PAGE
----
June 8, 2002: The Flood was one of four bands on stage at the old Huntington High School’s Renaissance Center auditorium during an event called Renaissance Jam, a fundraiser presented by Arts Resources for the Tri-State. It was the first time The Flood was in a show with old friends Wendell and Linda Dobbs and their band, Shenanigans! (later renamed Blackbirds and Thrushes). Also on the bill were Second Generation and the Blain Brothers Blues Band.


Traci Fricke, who is promoting the show for ARTS, told Dave Lavender of The Herald-Dispatch that the show was a great way to get lots of different folks to check out the new Renaissance Center, which houses various arts groups, a co-op art gallery, a senior housing complex and a YMCA facility. "All the groups that are playing are committed to the Renaissance as a community building," Fricke said. "We are very pleased that they are performing at the jam."

It was a hot evening, and not just musically. The auditorium was not air-conditioned. The night also entered Flood lore as “The Backflip Night.” The youthful Blain Brothers’ acrobatics during and after their tunes had the old men of The Flood looking at their youngster member, Sam, for similar moves. He deferred.


-- The Backflip's Backstory. One of Sam's Flood legends is his much-promised -- and never delivered -- back flip on stage. Here (in a conversation eight years later with our even younger Floodster Jacob Scarr) is the story of Sam's Back Flip.

June 14-16, 2002: The year 2002 was especially busy for the boys as they zipped around the Tri-State and beyond promoting and selling their first CD before, during and after appearances. Joe would later jokingly call it “The Flood's Great Summer Tour,” and said we missed a merch opportunity by not printing up t-shirts! This weekend was typical of the madness, as the group played five gigs over three days in five different towns.

The work started on at 11 on Friday morning in downtown Huntington, when the lads played a picnic at Heritage Station. Stephen Reed“We played for an hour or so at the old gazebo that was just perfect,” Charlie told his mom in an email later. “We all couldhear each other beautifully. Heck, we could have played there all day! But no time. After the gig, we hurried back here from a pit stops, then roared off to Charleston, where we were invited to be on a live radio show from 3 until 5.”

Radio host Stephen Reed, who usually did commentary on a talk show in that time slot, “is a huge fan of the band,” Charlietold Mom, “and for some time has been asking Dave to bring us there. We got all set up by 2:30 and then did the show and it was quite easy. The host and engineer were fun to work with. And and it was cool -- we were playing in the same studio where the late, great Buddy Starcher used to do his radio show back in the '40s and '50s. What a hoot. The highlight of the show, tho, was when we got the host, Stephen, to sing the lead on 'Lulu's Back in Town' on the air. He did it without even a rehearsal. What a gas.”

2002-tamarackThe next day, Flood Lite (Joe, Dave and Charlie) played wedding reception in St. Albans in the afternoon, doing background music ranging from fiddle tunes to swing numbers. “Then we packed up and hustled to Ashland to be there by 5:30 and meet up with the rest of the band to play a picnic at King's Daughters retirement center. Good bunch to play to."

The busy weekend wrapped up in Beckley for another fun Sunday afternoon show at Tamarack.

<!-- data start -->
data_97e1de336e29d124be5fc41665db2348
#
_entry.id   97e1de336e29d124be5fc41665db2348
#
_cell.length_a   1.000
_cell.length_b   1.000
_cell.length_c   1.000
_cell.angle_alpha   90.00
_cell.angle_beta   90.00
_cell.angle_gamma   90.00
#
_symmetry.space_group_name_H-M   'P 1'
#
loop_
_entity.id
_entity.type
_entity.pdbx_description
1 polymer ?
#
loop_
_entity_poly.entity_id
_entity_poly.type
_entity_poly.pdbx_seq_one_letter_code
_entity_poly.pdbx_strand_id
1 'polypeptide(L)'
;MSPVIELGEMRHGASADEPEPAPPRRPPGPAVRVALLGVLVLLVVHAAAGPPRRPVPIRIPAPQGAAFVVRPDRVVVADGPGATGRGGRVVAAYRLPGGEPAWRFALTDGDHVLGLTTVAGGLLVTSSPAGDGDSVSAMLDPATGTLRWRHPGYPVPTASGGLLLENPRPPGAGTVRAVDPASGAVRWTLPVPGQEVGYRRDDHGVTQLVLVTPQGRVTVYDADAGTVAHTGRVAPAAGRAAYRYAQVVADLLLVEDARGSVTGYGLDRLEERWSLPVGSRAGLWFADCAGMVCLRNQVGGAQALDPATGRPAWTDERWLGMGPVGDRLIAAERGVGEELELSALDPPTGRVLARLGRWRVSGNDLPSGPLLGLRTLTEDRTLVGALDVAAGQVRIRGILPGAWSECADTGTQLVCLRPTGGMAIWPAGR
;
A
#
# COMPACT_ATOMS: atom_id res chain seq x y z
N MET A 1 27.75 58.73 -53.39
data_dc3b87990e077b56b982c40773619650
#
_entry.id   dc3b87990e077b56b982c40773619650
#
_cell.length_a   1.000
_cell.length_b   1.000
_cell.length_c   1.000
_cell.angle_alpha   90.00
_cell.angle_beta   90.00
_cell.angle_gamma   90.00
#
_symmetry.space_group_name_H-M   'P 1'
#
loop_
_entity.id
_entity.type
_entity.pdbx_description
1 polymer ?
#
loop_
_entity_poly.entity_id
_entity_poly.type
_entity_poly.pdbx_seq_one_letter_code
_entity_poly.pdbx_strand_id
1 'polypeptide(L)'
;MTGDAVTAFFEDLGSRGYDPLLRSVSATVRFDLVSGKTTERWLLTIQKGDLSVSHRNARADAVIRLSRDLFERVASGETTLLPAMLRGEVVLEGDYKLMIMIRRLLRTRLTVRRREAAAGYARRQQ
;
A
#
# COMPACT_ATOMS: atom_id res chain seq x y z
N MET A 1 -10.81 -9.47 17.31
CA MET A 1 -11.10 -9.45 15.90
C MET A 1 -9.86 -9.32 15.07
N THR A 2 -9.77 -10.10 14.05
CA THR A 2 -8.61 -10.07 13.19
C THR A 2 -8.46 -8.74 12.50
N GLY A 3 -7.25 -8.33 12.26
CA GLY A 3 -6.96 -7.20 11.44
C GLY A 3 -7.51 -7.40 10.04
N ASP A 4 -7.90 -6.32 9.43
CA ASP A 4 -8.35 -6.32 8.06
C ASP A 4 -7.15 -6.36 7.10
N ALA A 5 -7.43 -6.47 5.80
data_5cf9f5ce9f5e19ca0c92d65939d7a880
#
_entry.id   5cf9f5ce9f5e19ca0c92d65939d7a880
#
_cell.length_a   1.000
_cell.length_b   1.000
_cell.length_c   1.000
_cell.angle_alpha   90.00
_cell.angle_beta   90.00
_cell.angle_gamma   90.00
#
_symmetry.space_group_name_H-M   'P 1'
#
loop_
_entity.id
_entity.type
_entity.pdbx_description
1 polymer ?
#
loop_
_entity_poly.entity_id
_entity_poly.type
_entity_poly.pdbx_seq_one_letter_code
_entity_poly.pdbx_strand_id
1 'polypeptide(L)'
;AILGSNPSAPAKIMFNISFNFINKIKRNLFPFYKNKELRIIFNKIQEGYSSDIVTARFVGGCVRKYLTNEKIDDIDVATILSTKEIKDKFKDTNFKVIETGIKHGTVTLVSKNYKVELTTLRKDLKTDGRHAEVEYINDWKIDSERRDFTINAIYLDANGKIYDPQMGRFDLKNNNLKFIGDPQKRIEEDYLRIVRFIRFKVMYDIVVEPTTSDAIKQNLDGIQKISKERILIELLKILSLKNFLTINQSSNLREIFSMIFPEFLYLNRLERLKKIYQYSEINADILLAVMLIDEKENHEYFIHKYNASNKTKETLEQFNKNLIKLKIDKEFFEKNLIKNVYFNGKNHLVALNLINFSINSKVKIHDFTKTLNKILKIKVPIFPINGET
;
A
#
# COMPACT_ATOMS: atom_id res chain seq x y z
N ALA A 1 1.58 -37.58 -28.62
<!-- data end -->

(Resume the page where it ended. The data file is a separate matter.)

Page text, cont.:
"We had a full house -- probably 150 people -- and they were very enthusiastic," Charlie said in the email. "That was our fourth time to play Tamarack in the past two years and it's our absolute favorite venue. The theater is wonderful and the audio guys really make you sound good. It was also one most savvy audiences we've had in a while. Why, they knew what to applaud -- and when. "

June 18, 2002: Joe and Charlie played a Juneteenth event.at Hurricane’s Valley Park in Putnam County. "There's a national organization that's honoring Booker T. Washington, the Booker T. Washingtongreat black educator, who actually was reared in Malden in Kanawha County in the years after the Civil War," Charlie told his mom in an email, "so this group is creating something called 'The Freedom Trail' that extends from Tuskeegee, Alabama, where Washington taught most of his career to Malden, where he was brought up, to Franklin County, Va., where he was born a slave. This was the only Putnam County stop by the caravan and Joe and I were asked to play background music for the do, period pieces from the civil war to the turn of the century. ...We played for about an hour, while the folks visited and ate box lunches, then we were fed and we listened the presentation by a man named Joe Butler who does an historic portrayal of Washington. Pretty interesting stuff. I didn't realize that West Virginia figured so prominantly in the educator's life."

June 19, 2002: The Flood played for the first time at Roy Clark and Terre Thomas’ wonderful St. Zita Grille on downtown Huntington’s 10th Street. Roy and Terre served up an astounding spread of Creole cuisine and wanted music to match. The Flood brought a New Orleans-flavored set of jug band and ragtime numbers, mixed with healthy dose of Appalachian fiddle tunes and Americana folk songs.

2002 St Z

zitaThat June 19, 2002,performance also showcased 7-year-old Zoey Stull as our featured dancer. Of course, we won’t take credit for inspiring the youngster, but we’d be remiss if we didn’t note that Zoey, daughter of Sam and Joan St. Clair, would continue her performing career, studying dance at Virginia’s Redford University, from which she graduated this spring. Zoey -- then and now -- is shown in the accompanying photo.